Congressman Jesse Jackson Jr. (D-Ill.), a strong backer of the Sen. Barack Obama’s campaign, catalogued the events leading up to the Thursday nomination of Obama for the Democratic ticket as a near mountaintop moment.
Congressman Jesse Jackson Jr. (D-Ill.), a strong backer of Sen. Barack Obama’s campaign, catalogued the events leading up to the Thursday nomination of Obama for the Democratic ticket as a near mountaintop moment.
Jackson mounted the stage on the opening night of the Democratic National Convention Aug. 25 boldly declaring that the gathering in Denver is the first of its kind to evoke the message of hope and brotherhood that Dr. Martin Luther King Jr. brought.
“I’m sure Dr. King is looking down on us here in Denver, noting that this is the first political convention in history to take place within sight of his mountaintop,” Jackson said. "On the day President Johnson submitted the Voting Rights Act to Congress, he said, ‘At times, history and fate meet at a single time in a single place to shape a turning point in man’s unending search for freedom.’"
Jackson, son of civil rights leader Rev Jesse Jackson Sr., further delved into the significance of the Obama candidacy and its relation to the Civil Rights Movement.
“So it was at Lexington and Concord. So it was at Appomattox. So it was in Selma, Alabama,” Congressman Jackson said. “Tonight, I would like to add, and so it shall be in Denver, Colorado, with the nomination of Barack Obama to be President of the United States.”
The younger Jackson said it is a remarkable thing that Obama, who came to the Democratic convention four years ago as keynote speaker, would return this time around the Democratic Party’s nominee for president.
“But for those of us who’ve known Barack over his decade in public office in Illinois, the yearning for change, the hunger for unity that he’s tapped across the country has a familiar ring,” Jackson said. “I remember when Barack first decided to run for the United States Senate. He’d had a remarkable career in the state Senate, reaching across the aisle to put a tax cut into the pockets of working families, to expand health care for more children and parents, and to take on the lobbyists who had so much influence in Springfield.”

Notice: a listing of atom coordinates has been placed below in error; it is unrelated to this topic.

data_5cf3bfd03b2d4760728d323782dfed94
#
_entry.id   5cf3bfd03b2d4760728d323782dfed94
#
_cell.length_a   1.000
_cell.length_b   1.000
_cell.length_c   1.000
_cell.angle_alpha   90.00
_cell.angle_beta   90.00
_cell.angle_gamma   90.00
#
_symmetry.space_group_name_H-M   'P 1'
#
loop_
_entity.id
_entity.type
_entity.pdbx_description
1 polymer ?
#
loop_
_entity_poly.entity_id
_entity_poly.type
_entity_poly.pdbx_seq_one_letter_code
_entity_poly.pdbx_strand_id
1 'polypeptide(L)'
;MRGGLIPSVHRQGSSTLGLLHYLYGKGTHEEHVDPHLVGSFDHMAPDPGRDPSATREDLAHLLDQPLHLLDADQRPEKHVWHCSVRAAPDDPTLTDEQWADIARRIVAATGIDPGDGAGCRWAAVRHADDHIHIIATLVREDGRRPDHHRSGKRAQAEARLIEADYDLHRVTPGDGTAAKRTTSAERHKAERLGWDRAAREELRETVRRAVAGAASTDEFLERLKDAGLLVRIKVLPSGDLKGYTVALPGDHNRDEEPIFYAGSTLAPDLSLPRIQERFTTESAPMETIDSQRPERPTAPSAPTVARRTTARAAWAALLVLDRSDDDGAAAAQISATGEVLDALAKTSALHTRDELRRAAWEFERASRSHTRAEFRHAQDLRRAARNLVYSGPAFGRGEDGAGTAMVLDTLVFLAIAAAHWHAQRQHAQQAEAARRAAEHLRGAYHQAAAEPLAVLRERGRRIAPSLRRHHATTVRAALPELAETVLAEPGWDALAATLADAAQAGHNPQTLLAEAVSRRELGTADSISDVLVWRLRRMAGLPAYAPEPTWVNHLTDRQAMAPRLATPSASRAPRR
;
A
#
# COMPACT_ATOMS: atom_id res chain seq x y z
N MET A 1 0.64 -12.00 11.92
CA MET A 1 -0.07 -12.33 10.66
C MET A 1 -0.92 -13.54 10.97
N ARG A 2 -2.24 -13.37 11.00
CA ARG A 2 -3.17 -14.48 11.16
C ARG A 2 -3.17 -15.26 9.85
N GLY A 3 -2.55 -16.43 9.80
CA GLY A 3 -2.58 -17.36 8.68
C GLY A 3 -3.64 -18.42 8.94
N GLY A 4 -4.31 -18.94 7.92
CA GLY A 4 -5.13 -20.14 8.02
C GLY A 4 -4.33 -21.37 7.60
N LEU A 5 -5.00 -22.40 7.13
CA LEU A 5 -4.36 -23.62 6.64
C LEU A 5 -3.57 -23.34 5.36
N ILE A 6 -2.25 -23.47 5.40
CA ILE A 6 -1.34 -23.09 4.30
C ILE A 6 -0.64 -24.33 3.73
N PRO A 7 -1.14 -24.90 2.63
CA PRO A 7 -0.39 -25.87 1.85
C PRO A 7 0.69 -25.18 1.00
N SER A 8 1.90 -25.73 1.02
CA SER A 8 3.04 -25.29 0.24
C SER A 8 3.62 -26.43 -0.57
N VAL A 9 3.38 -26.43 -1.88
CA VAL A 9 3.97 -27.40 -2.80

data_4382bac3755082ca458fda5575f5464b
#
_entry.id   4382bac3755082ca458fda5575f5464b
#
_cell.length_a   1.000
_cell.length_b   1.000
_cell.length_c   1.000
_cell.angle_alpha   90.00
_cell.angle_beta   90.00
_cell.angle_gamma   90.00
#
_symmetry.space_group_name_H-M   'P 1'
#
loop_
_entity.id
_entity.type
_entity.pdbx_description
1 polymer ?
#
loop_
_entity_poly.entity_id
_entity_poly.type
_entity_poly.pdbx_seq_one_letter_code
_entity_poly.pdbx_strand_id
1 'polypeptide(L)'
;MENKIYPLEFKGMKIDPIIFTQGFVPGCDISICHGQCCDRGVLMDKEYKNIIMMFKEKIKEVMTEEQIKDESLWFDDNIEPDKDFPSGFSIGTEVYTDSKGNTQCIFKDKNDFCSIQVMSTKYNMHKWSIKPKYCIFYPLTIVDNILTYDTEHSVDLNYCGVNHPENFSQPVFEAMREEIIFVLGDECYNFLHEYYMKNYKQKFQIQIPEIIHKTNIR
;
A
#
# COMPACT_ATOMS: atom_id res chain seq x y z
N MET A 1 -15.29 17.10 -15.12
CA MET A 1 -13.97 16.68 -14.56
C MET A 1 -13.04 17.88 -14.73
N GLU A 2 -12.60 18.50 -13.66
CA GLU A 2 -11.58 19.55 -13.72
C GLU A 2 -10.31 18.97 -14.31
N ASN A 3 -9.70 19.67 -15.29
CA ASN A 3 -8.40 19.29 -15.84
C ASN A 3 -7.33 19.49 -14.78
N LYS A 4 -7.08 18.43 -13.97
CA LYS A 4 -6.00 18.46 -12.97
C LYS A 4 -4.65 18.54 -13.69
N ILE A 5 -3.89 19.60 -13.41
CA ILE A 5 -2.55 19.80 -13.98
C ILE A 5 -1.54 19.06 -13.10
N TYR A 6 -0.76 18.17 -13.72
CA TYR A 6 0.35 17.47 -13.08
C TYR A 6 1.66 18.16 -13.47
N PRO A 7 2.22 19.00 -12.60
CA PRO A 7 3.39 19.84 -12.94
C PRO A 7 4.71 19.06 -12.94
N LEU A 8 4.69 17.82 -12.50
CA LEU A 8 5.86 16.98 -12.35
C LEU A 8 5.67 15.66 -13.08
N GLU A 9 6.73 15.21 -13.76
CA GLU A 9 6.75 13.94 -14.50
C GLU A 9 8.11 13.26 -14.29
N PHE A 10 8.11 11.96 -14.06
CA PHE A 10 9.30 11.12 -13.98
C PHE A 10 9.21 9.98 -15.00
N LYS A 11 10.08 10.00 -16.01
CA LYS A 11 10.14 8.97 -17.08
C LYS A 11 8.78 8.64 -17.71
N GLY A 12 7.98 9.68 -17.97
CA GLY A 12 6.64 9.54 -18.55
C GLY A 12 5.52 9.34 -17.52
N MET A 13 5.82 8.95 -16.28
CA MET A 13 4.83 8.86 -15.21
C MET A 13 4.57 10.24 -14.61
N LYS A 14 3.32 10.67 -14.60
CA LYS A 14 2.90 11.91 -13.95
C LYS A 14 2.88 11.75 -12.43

Underscoring the historic nature of the convention, Jackson urged his “fellow Democrats” to action.
“I grew up with the lessons of another generation, my father’s generation. I know his stories of struggle and sacrifice, of fear and division. I know America is still a place where dreams are too often deferred and opportunities too often denied,” Congressman Jackson said.“But here’s what I also know. I know that while America may not be perfect, our union can always be perfected. I know what we can achieve when good people with strong convictions come together around a common purpose. And I know what a great leader can do to help us find common ground. America, we need such a leader today, a leader who can heal the wounds of the last eight years, a leader who knows that what unites us is greater than what divides us, and that America is at its strongest when hard work is rewarded and all of our dreams are within reach. I know Barack Obama. I’ve seen his leadership.”
Bankole Thompson, Senior Editor of the Michigan Chronicle, is covering the convention in Denver.
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